Online Program

Evaluation of Nature 2 Nurture Program- linking nature to health

Tuesday, November 3, 2015

Julie Becker, PhD, MPH, Department of Health Policy and Public Health, University of the Sciences in Philadelphia, Philadelphia, PA
Teresa Mendez-Quigley, MSW, LSW, Philadelphia Physicians for Social Responsibility, Philadelphia
Haley Singer, MPH, Philadelphia Physicians for Social Responsibility, Philadelphia, PA
Rachel Carson contended that developing a “sense of wonder” about nature is crucial for a developing child.  But over the last several decades, the importance of nature to children’s development has been marginalized.  A new program, Nature 2 Nurture, combines the best of science with proven strategies to promote good health and pro-social behavior among children ages 8-10.  The goal of Nature 2 Nurture is to provide these children with the tools of respect, resiliency and resourcefulness.  Through a six-week program that meets for two hours, the children are separated by gender with identical lesson plans that build on knowledge and activities from each week.  Each lesson has two key components: a nature activity and an action plan.  The nature activities include observational hikes and walks, treasure hunts, and semi-structured games.  As part of each week’s activities, there is “a golden moment” where children learn to be silent.  The importance of silence is well documented to “reboot” human brains, to foster creativity, to assist with impulse control, and to heighten awareness. To reinforce the lessons, the children are asked to complete a weekly action plan monitoring goals for the week.  Nature 2 Nurture has been piloted twice at a charter school in a large city, with process and outcome evaluations.  Results suggest that students are able to appreciate time spent in nature, have improved control over their behavior, and enjoyed the activities.  Unintended outcomes included group leaders incorporating activities into their teaching practices at the Charter School.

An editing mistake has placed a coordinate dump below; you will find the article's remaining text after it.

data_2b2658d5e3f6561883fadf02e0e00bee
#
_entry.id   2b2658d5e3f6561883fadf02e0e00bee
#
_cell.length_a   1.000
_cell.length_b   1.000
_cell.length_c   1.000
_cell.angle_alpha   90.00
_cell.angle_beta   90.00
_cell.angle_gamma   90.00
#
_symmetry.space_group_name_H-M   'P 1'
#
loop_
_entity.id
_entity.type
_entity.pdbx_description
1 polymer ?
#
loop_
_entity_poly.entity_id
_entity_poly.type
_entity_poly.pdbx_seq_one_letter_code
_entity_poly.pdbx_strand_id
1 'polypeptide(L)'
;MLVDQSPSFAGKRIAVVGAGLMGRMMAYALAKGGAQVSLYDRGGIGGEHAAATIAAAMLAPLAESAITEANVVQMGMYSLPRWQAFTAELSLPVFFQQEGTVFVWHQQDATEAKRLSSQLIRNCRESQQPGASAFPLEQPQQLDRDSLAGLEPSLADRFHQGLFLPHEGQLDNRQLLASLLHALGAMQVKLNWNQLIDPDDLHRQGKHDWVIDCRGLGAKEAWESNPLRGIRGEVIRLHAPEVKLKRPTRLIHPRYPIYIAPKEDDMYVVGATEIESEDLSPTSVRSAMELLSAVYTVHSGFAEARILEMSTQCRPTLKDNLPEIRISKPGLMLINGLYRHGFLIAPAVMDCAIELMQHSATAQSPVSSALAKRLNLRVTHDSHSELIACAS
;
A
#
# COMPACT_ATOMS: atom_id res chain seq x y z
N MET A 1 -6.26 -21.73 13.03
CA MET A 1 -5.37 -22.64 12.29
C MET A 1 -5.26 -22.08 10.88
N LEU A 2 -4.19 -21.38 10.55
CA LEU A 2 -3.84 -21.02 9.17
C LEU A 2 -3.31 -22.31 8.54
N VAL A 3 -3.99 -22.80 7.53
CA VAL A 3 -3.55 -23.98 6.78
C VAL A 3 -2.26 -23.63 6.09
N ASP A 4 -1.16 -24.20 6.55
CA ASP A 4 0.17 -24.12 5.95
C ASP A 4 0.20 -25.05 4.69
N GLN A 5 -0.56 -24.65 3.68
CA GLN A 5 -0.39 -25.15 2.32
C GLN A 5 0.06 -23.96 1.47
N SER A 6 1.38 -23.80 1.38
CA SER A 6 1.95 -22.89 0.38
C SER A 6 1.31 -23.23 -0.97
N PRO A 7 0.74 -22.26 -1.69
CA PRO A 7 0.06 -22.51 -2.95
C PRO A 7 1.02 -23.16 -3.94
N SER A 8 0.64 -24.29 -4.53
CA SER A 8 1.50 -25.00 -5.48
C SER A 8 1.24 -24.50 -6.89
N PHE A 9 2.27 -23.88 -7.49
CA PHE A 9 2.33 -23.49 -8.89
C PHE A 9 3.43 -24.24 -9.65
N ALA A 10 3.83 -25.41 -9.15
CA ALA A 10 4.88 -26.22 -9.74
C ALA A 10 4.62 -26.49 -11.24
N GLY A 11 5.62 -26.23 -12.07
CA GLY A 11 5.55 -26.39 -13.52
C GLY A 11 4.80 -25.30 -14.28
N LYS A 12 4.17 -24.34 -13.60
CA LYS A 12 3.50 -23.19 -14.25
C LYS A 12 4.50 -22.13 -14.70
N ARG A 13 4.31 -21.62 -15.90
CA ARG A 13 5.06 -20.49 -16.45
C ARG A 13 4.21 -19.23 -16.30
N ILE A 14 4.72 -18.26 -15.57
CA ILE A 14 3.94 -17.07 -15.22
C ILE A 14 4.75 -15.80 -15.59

Learning Areas:

Conduct evaluation related to programs, research, and other areas of practice
Program planning

Learning Objectives:
Identify at least two aspects of this nature program. Explain at least two reasons why silence is important to teach children.

Keyword(s): Child Health, Evaluation

Presenting author's disclosure statement:

Qualified on the content I am responsible for because: I am a public health researcher whose interests include designing nature programs for youth, reducing pharmaceuticals in the environment and evaluating interventions. I consistently put research into practice.
Any relevant financial relationships? No

I agree to comply with the American Public Health Association Conflict of Interest and Commercial Support Guidelines, and to disclose to the participants any off-label or experimental uses of a commercial product or service discussed in my presentation.